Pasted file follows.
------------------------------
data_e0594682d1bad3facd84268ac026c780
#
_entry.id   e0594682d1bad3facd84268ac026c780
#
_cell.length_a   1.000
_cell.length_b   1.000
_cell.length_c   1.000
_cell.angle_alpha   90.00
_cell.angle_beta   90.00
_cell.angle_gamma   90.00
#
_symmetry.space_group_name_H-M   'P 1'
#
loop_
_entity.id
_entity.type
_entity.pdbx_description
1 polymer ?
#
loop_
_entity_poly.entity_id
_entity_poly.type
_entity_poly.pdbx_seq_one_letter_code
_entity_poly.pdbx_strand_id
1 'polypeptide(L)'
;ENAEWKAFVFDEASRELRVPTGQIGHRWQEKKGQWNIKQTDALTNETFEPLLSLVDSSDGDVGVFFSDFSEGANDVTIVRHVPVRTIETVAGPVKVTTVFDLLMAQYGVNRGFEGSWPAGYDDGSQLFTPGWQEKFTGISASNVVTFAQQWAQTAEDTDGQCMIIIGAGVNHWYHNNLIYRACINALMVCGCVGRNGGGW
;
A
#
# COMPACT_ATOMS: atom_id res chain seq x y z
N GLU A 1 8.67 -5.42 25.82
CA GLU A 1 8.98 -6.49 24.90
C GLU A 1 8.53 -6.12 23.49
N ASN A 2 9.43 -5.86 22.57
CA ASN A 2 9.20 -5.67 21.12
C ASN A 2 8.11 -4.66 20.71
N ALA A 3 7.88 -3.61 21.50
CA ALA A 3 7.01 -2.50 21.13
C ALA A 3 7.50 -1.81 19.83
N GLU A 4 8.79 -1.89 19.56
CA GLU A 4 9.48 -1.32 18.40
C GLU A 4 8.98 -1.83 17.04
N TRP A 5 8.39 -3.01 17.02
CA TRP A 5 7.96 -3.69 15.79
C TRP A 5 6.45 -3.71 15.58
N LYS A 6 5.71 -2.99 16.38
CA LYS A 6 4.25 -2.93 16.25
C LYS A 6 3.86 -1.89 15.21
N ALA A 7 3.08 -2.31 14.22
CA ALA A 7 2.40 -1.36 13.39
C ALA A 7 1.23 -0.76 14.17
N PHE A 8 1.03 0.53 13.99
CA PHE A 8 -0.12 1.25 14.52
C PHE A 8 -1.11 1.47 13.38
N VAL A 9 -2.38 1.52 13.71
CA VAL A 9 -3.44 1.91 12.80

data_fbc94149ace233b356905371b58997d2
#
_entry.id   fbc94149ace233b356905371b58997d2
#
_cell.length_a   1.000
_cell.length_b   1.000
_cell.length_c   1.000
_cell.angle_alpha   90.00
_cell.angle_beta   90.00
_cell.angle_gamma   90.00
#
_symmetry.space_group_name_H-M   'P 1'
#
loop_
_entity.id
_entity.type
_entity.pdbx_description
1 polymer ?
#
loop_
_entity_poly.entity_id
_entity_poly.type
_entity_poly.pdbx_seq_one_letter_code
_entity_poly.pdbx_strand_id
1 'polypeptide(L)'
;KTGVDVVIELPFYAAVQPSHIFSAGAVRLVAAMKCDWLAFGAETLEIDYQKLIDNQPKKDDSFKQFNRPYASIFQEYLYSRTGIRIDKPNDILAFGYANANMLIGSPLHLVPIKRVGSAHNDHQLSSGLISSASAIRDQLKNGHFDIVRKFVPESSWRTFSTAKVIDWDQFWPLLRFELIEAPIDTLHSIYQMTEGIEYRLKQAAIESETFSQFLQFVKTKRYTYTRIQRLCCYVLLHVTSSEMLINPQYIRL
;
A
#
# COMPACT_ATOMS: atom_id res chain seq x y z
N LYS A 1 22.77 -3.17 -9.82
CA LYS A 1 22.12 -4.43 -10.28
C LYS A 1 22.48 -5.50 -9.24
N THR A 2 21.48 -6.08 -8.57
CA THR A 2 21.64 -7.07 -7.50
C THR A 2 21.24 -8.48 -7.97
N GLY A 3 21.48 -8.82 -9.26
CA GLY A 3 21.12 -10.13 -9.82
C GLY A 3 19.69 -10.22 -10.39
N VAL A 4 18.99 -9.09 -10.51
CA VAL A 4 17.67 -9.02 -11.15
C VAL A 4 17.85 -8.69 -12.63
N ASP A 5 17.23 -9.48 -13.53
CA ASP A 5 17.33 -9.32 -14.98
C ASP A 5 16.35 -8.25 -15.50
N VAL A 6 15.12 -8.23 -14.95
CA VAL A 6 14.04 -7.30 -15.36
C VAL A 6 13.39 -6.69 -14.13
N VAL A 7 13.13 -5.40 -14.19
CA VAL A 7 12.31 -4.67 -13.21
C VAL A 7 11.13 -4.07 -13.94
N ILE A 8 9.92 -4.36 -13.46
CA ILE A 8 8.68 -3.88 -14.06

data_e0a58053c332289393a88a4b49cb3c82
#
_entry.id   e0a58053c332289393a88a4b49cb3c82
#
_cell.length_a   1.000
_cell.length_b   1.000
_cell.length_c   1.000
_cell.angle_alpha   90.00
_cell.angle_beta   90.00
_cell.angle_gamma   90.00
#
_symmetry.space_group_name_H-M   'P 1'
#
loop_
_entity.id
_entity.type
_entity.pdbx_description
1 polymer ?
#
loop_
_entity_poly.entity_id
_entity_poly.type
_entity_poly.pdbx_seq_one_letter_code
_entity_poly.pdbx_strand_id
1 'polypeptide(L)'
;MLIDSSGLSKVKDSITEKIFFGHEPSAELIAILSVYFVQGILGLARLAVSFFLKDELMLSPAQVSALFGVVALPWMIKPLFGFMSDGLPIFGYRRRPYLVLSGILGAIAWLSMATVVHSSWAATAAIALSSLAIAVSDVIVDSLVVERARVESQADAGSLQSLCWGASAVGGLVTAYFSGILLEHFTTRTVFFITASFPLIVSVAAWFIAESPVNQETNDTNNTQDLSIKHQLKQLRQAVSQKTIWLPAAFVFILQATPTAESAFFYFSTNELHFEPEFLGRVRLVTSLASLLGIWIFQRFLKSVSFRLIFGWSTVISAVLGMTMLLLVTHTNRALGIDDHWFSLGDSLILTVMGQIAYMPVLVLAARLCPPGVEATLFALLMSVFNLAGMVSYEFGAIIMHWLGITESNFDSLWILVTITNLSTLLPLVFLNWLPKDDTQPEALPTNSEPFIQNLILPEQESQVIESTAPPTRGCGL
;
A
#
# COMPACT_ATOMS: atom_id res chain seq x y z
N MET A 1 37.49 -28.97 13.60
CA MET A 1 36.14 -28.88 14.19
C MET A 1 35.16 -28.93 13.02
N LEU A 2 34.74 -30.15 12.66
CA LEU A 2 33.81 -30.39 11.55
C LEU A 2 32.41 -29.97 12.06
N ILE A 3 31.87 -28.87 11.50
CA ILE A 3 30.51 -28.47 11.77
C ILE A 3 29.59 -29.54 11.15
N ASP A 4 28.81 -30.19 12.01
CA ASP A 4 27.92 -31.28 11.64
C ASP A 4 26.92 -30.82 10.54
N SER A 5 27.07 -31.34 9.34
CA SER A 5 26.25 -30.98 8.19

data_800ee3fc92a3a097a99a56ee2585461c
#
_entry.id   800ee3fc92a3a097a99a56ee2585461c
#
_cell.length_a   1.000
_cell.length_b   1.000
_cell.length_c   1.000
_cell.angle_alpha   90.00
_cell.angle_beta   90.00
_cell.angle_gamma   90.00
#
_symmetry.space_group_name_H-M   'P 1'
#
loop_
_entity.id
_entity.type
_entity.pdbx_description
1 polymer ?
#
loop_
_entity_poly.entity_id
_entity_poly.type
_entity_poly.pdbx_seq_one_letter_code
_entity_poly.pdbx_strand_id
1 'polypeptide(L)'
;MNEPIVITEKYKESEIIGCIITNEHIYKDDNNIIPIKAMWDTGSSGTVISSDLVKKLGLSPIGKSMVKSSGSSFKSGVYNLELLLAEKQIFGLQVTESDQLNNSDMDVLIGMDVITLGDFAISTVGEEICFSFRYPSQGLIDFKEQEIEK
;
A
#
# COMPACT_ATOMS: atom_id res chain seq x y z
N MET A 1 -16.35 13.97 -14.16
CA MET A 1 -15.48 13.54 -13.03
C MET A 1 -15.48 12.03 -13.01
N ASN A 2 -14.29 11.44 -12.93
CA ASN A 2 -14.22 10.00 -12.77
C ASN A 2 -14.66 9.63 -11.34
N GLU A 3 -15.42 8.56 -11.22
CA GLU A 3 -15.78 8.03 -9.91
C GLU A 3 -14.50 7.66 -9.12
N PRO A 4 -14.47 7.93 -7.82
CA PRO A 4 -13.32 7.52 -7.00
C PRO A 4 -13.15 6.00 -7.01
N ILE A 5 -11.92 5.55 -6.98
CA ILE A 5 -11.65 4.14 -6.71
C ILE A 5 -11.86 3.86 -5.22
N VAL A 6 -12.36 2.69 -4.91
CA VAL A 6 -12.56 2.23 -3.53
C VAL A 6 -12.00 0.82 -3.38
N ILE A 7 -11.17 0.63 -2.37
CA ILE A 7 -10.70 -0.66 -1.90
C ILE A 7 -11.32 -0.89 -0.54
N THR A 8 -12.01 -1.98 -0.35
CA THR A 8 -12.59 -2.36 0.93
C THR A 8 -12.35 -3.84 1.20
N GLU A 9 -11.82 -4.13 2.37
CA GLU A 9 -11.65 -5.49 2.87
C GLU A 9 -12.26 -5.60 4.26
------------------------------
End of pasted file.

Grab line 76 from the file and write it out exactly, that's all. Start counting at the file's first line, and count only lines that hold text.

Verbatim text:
loop_